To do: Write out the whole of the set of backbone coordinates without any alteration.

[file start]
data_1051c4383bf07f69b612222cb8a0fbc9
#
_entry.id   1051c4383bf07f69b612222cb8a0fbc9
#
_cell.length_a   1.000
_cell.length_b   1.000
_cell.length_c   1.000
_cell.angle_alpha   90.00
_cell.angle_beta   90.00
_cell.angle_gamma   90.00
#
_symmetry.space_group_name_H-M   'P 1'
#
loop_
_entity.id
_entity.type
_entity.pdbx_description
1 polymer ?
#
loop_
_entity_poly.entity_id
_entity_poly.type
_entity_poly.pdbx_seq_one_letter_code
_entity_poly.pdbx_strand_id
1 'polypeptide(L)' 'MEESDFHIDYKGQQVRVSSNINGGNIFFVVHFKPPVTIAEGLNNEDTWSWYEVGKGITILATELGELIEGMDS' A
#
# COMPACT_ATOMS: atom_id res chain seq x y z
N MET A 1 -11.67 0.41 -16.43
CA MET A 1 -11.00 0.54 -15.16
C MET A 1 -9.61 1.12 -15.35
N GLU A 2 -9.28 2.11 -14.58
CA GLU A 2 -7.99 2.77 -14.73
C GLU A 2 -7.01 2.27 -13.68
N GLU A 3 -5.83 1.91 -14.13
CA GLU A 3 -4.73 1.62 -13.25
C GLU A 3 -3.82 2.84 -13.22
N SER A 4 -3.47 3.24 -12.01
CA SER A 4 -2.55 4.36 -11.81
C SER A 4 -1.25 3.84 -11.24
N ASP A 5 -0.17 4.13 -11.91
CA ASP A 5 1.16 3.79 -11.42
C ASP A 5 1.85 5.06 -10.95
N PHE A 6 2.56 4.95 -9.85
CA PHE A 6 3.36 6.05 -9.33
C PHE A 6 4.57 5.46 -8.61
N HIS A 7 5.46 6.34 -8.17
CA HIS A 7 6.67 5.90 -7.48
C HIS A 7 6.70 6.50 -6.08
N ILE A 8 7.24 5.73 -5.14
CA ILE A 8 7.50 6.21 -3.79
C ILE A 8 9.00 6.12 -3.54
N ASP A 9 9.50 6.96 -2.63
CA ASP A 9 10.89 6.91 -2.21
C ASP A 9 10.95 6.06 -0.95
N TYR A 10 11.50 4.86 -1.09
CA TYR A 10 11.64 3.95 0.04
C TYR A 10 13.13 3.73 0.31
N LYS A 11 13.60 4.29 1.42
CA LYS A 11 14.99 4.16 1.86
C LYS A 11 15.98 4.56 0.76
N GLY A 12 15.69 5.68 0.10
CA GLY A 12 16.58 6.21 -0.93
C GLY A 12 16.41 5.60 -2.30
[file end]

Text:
data_1051c4383bf07f69b612222cb8a0fbc9
#
_entry.id   1051c4383bf07f69b612222cb8a0fbc9
#
_cell.length_a   1.000
_cell.length_b   1.000
_cell.length_c   1.000
_cell.angle_alpha   90.00
_cell.angle_beta   90.00
_cell.angle_gamma   90.00
#
_symmetry.space_group_name_H-M   'P 1'
#
loop_
_entity.id
_entity.type
_entity.pdbx_description
1 polymer ?
#
loop_
_entity_poly.entity_id
_entity_poly.type
_entity_poly.pdbx_seq_one_letter_code
_entity_poly.pdbx_strand_id
1 'polypeptide(L)' 'MEESDFHIDYKGQQVRVSSNINGGNIFFVVHFKPPVTIAEGLNNEDTWSWYEVGKGITILATELGELIEGMDS' A
#
# COMPACT_ATOMS: atom_id res chain seq x y z
N MET A 1 -11.67 0.41 -16.43
CA MET A 1 -11.00 0.54 -15.16
C MET A 1 -9.61 1.12 -15.35
N GLU A 2 -9.28 2.11 -14.58
CA GLU A 2 -7.99 2.77 -14.73
C GLU A 2 -7.01 2.27 -13.68
N GLU A 3 -5.83 1.91 -14.13
CA GLU A 3 -4.73 1.62 -13.25
C GLU A 3 -3.82 2.84 -13.22
N SER A 4 -3.47 3.24 -12.01
CA SER A 4 -2.55 4.36 -11.81
C SER A 4 -1.25 3.84 -11.24
N ASP A 5 -0.17 4.13 -11.91
CA ASP A 5 1.16 3.79 -11.42
C ASP A 5 1.85 5.06 -10.95
N PHE A 6 2.56 4.95 -9.85
CA PHE A 6 3.36 6.05 -9.33
C PHE A 6 4.57 5.46 -8.61
N HIS A 7 5.46 6.34 -8.17
CA HIS A 7 6.67 5.90 -7.48
C HIS A 7 6.70 6.50 -6.08
N ILE A 8 7.24 5.73 -5.14
CA ILE A 8 7.50 6.21 -3.79
C ILE A 8 9.00 6.12 -3.54
N ASP A 9 9.50 6.96 -2.63
CA ASP A 9 10.89 6.91 -2.21
C ASP A 9 10.95 6.06 -0.95
N TYR A 10 11.50 4.86 -1.09
CA TYR A 10 11.64 3.95 0.04
C TYR A 10 13.13 3.73 0.31
N LYS A 11 13.60 4.29 1.42
CA LYS A 11 14.99 4.16 1.86
C LYS A 11 15.98 4.56 0.76
N GLY A 12 15.69 5.68 0.10
CA GLY A 12 16.58 6.21 -0.93
C GLY A 12 16.41 5.60 -2.30